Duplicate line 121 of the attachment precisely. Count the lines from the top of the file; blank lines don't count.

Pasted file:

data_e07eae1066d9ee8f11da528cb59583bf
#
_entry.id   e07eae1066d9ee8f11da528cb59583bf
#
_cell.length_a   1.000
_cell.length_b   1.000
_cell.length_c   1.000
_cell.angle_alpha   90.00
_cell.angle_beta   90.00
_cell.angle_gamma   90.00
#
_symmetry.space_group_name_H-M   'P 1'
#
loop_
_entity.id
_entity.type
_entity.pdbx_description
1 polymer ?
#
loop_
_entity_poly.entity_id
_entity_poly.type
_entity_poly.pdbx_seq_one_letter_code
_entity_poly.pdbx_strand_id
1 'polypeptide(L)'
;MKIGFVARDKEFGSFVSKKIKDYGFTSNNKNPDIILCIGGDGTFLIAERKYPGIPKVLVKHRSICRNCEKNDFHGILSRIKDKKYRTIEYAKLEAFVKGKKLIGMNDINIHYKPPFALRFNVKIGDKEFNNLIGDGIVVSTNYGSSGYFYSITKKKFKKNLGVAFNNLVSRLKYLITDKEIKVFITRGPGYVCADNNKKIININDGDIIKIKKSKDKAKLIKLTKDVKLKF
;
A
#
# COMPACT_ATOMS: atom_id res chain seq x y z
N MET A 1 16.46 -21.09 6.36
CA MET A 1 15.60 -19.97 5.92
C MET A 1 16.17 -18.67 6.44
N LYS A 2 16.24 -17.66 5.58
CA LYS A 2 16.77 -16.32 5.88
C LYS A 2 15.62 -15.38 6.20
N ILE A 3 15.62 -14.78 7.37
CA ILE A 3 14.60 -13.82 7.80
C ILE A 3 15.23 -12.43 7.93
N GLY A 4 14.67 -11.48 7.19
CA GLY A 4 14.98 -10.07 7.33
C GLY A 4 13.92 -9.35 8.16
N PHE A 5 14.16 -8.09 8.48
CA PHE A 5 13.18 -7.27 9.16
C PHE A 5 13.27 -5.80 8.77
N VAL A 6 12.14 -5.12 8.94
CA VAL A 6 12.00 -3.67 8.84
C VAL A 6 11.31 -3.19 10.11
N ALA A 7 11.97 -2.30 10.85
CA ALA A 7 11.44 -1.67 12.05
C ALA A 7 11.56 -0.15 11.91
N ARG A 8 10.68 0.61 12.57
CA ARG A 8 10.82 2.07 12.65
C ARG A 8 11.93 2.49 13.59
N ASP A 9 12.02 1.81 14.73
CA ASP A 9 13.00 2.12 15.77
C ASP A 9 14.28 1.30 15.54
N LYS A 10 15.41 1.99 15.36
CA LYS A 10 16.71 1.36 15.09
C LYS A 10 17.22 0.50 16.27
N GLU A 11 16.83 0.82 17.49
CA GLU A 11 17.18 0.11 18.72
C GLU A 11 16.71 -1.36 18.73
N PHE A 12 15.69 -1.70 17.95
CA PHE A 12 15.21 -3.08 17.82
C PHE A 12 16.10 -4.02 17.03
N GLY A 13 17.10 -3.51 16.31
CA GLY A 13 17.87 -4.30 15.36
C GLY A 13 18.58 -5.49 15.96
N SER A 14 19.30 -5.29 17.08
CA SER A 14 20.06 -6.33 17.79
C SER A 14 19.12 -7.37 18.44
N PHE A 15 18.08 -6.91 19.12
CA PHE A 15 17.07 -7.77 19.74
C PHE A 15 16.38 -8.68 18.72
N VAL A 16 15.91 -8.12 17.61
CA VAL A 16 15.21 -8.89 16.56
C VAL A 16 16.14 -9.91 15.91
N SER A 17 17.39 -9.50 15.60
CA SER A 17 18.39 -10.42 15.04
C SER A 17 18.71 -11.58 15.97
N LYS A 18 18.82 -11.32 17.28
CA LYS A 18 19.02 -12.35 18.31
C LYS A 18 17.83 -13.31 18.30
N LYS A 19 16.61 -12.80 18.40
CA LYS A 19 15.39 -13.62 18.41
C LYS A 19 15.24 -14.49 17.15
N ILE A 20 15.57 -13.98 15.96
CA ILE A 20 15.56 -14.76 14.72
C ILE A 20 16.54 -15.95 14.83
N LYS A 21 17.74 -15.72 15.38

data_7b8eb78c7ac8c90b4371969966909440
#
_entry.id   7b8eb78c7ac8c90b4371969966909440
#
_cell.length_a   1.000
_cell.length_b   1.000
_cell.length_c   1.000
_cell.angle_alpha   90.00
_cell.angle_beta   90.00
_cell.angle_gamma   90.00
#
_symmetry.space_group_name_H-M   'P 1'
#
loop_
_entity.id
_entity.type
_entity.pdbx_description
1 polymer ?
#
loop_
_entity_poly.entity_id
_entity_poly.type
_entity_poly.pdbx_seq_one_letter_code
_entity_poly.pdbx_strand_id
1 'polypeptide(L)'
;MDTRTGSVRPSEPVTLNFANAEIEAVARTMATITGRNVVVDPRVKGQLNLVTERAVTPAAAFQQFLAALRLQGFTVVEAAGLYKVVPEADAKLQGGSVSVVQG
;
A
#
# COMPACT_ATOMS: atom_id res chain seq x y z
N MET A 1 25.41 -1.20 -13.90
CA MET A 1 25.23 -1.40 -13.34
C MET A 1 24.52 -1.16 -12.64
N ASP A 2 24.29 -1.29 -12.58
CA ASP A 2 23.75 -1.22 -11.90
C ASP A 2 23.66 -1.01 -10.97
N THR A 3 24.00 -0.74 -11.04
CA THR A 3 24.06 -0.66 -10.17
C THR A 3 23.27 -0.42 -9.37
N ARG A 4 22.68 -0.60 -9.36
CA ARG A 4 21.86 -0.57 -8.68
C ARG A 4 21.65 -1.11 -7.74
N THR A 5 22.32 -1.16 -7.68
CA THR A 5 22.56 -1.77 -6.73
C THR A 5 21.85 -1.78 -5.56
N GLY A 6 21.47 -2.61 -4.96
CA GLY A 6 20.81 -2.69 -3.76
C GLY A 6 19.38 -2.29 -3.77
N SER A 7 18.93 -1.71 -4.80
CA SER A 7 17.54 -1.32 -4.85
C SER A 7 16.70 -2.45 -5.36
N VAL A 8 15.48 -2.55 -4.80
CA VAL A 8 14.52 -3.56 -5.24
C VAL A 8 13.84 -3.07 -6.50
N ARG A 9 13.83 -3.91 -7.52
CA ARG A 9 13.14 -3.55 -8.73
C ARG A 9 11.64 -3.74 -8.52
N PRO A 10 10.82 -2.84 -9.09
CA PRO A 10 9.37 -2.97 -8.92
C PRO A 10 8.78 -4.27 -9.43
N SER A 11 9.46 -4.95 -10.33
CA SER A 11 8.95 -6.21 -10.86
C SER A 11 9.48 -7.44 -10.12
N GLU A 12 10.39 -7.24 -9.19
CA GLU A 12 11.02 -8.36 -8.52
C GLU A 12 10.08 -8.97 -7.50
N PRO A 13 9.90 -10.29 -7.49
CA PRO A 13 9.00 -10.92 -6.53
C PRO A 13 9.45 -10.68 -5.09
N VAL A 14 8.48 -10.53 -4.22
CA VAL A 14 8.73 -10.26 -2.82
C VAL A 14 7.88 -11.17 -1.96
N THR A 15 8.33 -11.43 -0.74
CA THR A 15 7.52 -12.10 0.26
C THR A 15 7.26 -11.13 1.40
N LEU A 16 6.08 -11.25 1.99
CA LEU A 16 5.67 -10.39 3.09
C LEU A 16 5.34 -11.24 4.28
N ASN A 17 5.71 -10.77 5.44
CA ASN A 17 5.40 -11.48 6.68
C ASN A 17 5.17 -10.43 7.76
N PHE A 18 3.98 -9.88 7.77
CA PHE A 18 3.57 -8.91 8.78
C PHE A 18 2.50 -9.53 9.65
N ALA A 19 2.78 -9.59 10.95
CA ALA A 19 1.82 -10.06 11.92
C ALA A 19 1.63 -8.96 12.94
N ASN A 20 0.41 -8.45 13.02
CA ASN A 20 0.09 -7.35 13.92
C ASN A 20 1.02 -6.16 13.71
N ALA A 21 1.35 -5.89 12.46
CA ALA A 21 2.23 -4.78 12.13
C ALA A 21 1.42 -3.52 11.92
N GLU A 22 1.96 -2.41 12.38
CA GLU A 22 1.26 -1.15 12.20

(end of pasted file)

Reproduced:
# COMPACT_ATOMS: atom_id res chain seq x y z